After a meniscal tear, there are two treatment options: physiotherapy or arthroscopy. A Dutch study now compared the success of the two treatment approaches.
A team around Dr. Victor A. van de Graaf of the Municipal Hospital (OLVG) in Amsterdam has enrolled 321 patients with a meniscal tear between the ages of 45 and 70, either for partial arthroscopic resection or physical therapy, with exercise training over a period of eight weeks for her knee.
During the 24-month follow-up period, 29 percent of the patients in the physiotherapy group were then given a partial meniscectomy, while 5 percent of the patients in the surgery group were not operated on. The success of the two therapies was ultimately determined by the improvement in knee function, which was recorded using the IKDC (International Knee Documentation Committee) score.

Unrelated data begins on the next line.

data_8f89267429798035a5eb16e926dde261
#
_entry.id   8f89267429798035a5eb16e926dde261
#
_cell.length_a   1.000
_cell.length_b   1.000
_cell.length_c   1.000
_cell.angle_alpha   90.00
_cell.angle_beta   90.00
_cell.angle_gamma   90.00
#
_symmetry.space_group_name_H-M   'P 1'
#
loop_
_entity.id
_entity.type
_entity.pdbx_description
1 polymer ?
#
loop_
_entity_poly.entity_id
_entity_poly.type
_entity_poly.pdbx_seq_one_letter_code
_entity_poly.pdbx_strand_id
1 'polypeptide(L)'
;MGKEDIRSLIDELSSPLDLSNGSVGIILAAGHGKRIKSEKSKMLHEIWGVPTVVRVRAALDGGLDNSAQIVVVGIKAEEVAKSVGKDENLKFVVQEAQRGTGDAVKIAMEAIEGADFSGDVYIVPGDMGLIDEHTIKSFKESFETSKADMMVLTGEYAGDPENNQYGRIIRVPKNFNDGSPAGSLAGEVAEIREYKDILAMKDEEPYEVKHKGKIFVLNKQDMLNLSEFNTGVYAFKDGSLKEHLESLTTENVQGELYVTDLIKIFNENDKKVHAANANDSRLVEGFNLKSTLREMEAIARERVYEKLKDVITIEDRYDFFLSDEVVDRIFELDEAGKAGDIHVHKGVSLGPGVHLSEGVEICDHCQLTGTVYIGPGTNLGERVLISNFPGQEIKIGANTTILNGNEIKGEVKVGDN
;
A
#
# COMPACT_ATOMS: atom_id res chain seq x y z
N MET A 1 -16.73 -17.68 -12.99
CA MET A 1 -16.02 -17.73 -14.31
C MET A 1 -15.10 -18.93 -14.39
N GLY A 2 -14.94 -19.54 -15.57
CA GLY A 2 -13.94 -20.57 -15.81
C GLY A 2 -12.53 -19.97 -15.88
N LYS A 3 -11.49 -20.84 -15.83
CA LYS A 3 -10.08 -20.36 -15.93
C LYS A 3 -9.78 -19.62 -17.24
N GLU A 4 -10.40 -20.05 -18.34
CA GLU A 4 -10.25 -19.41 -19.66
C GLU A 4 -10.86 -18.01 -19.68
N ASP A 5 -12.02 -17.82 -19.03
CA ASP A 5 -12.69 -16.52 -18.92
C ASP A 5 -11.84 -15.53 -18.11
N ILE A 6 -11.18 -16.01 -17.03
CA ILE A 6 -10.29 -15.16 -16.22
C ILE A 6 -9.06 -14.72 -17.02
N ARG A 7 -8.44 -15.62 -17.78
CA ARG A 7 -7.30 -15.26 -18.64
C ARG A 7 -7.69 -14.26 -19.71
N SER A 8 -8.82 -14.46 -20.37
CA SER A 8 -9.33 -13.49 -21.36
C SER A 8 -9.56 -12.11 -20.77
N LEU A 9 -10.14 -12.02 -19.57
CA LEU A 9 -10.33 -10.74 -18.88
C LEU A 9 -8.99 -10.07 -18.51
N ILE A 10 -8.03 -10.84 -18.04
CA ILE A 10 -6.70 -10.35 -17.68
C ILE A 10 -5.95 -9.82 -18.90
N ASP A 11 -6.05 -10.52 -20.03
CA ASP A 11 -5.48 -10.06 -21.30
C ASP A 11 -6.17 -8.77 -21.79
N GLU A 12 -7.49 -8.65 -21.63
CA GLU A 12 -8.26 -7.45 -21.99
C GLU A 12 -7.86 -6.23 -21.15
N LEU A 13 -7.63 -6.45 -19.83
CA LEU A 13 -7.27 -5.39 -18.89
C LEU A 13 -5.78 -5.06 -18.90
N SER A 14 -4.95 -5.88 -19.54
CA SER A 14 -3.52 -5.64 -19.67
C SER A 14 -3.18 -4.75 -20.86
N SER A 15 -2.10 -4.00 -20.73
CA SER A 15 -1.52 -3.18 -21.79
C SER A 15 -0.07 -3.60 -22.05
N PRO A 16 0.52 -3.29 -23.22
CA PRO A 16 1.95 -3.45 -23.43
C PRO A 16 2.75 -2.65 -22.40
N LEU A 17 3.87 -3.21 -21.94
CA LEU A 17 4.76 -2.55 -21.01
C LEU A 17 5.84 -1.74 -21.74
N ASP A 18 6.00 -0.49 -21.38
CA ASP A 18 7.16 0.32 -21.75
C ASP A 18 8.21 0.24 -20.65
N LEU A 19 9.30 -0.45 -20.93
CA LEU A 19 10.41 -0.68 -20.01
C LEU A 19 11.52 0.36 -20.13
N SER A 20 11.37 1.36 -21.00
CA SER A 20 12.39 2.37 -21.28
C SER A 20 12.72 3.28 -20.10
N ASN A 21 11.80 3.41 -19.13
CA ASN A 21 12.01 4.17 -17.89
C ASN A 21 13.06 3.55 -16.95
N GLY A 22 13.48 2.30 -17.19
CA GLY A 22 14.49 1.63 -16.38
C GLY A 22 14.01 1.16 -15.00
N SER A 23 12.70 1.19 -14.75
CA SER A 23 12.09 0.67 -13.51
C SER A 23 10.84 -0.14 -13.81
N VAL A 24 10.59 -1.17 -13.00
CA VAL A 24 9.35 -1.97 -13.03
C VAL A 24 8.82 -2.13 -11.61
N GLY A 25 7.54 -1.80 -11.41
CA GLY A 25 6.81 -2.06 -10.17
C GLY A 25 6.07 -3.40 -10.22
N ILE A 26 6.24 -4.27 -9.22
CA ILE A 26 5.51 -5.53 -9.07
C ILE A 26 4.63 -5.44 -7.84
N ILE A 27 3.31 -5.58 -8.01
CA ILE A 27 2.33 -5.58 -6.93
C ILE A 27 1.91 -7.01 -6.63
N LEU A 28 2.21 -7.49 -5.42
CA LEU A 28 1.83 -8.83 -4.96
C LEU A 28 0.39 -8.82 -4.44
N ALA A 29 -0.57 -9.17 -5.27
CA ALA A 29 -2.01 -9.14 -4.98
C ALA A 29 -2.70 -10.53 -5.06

Patients in the partial meniscectomy group showed an improvement of knee function by 26.2 points, in patients from the physiotherapy group the value improved by 20.4 points. Since the researchers had decided at the beginning of the study to find a difference only from a value of eight points significantly, they came to the conclusion that after a meniscal tear the physiotherapy as well as help the arthroscopy.
"Our findings confirm the findings of previous studies and justify an initial conservative approach in patients older than 45 years with a non-disabling meniscal tear," van de Graaf concludes. Physiotherapy was a patient-friendly alternative to early surgery. If there is no improvement in the long term with physiotherapy, then surgery can still be carried out.
In total, 18 patients in the arthroscopic partial meniscectomy group and 12 patients in the physiotherapy group experienced adverse events: the most frequent were repeated operations (three in the arthroscopy group and one in the physiotherapy group) and additional physician visits of knee pain (six in the arthropodia group and two in the physiotherapy group).